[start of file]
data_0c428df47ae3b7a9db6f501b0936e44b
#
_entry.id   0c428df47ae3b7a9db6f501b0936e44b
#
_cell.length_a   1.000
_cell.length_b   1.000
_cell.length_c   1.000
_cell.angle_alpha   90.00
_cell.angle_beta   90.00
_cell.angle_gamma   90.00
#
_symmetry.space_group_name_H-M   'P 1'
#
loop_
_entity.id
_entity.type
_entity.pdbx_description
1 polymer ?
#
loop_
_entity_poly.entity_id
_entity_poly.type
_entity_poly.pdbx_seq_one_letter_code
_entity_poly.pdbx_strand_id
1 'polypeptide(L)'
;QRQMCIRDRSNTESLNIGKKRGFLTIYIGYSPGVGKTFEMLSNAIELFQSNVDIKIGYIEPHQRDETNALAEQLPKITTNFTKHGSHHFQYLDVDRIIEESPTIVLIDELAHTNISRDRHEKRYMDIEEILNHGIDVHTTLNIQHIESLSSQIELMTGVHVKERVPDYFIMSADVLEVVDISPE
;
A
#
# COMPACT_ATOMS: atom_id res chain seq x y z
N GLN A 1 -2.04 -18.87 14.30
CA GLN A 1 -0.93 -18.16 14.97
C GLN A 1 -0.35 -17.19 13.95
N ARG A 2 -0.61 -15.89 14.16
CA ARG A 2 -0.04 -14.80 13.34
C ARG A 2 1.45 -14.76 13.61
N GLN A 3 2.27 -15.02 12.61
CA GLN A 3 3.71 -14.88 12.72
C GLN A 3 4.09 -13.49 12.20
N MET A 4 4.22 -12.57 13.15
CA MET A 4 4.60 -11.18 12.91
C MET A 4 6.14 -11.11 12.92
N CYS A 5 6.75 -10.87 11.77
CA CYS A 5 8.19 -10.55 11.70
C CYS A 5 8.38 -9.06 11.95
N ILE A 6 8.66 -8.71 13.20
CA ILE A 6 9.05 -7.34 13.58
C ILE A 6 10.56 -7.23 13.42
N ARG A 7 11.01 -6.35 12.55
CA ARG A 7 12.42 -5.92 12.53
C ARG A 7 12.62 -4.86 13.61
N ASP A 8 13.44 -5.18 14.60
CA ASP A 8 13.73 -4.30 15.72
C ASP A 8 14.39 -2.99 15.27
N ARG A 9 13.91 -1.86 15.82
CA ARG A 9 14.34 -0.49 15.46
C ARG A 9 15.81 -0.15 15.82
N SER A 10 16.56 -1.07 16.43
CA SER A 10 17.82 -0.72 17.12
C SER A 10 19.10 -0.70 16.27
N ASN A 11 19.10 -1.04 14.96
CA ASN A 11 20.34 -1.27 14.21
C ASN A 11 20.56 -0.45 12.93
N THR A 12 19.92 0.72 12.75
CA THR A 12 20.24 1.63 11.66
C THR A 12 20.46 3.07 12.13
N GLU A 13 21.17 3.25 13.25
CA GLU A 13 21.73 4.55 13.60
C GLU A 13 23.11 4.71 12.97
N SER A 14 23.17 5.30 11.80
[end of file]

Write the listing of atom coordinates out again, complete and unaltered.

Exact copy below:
data_0c428df47ae3b7a9db6f501b0936e44b
#
_entry.id   0c428df47ae3b7a9db6f501b0936e44b
#
_cell.length_a   1.000
_cell.length_b   1.000
_cell.length_c   1.000
_cell.angle_alpha   90.00
_cell.angle_beta   90.00
_cell.angle_gamma   90.00
#
_symmetry.space_group_name_H-M   'P 1'
#
loop_
_entity.id
_entity.type
_entity.pdbx_description
1 polymer ?
#
loop_
_entity_poly.entity_id
_entity_poly.type
_entity_poly.pdbx_seq_one_letter_code
_entity_poly.pdbx_strand_id
1 'polypeptide(L)'
;QRQMCIRDRSNTESLNIGKKRGFLTIYIGYSPGVGKTFEMLSNAIELFQSNVDIKIGYIEPHQRDETNALAEQLPKITTNFTKHGSHHFQYLDVDRIIEESPTIVLIDELAHTNISRDRHEKRYMDIEEILNHGIDVHTTLNIQHIESLSSQIELMTGVHVKERVPDYFIMSADVLEVVDISPE
;
A
#
# COMPACT_ATOMS: atom_id res chain seq x y z
N GLN A 1 -2.04 -18.87 14.30
CA GLN A 1 -0.93 -18.16 14.97
C GLN A 1 -0.35 -17.19 13.95
N ARG A 2 -0.61 -15.89 14.16
CA ARG A 2 -0.04 -14.80 13.34
C ARG A 2 1.45 -14.76 13.61
N GLN A 3 2.27 -15.02 12.61
CA GLN A 3 3.71 -14.88 12.72
C GLN A 3 4.09 -13.49 12.20
N MET A 4 4.22 -12.57 13.15
CA MET A 4 4.60 -11.18 12.91
C MET A 4 6.14 -11.11 12.92
N CYS A 5 6.75 -10.87 11.77
CA CYS A 5 8.19 -10.55 11.70
C CYS A 5 8.38 -9.06 11.95
N ILE A 6 8.66 -8.71 13.20
CA ILE A 6 9.05 -7.34 13.58
C ILE A 6 10.56 -7.23 13.42
N ARG A 7 11.01 -6.35 12.55
CA ARG A 7 12.42 -5.92 12.53
C ARG A 7 12.62 -4.86 13.61
N ASP A 8 13.44 -5.18 14.60
CA ASP A 8 13.73 -4.30 15.72
C ASP A 8 14.39 -2.99 15.27
N ARG A 9 13.91 -1.86 15.82
CA ARG A 9 14.34 -0.49 15.46
C ARG A 9 15.81 -0.15 15.82
N SER A 10 16.56 -1.07 16.43
CA SER A 10 17.82 -0.72 17.12
C SER A 10 19.10 -0.70 16.27
N ASN A 11 19.10 -1.04 14.96
CA ASN A 11 20.34 -1.27 14.21
C ASN A 11 20.56 -0.45 12.93
N THR A 12 19.92 0.72 12.75
CA THR A 12 20.24 1.63 11.66
C THR A 12 20.46 3.07 12.13
N GLU A 13 21.17 3.25 13.25
CA GLU A 13 21.73 4.55 13.60
C GLU A 13 23.11 4.71 12.97
N SER A 14 23.17 5.30 11.80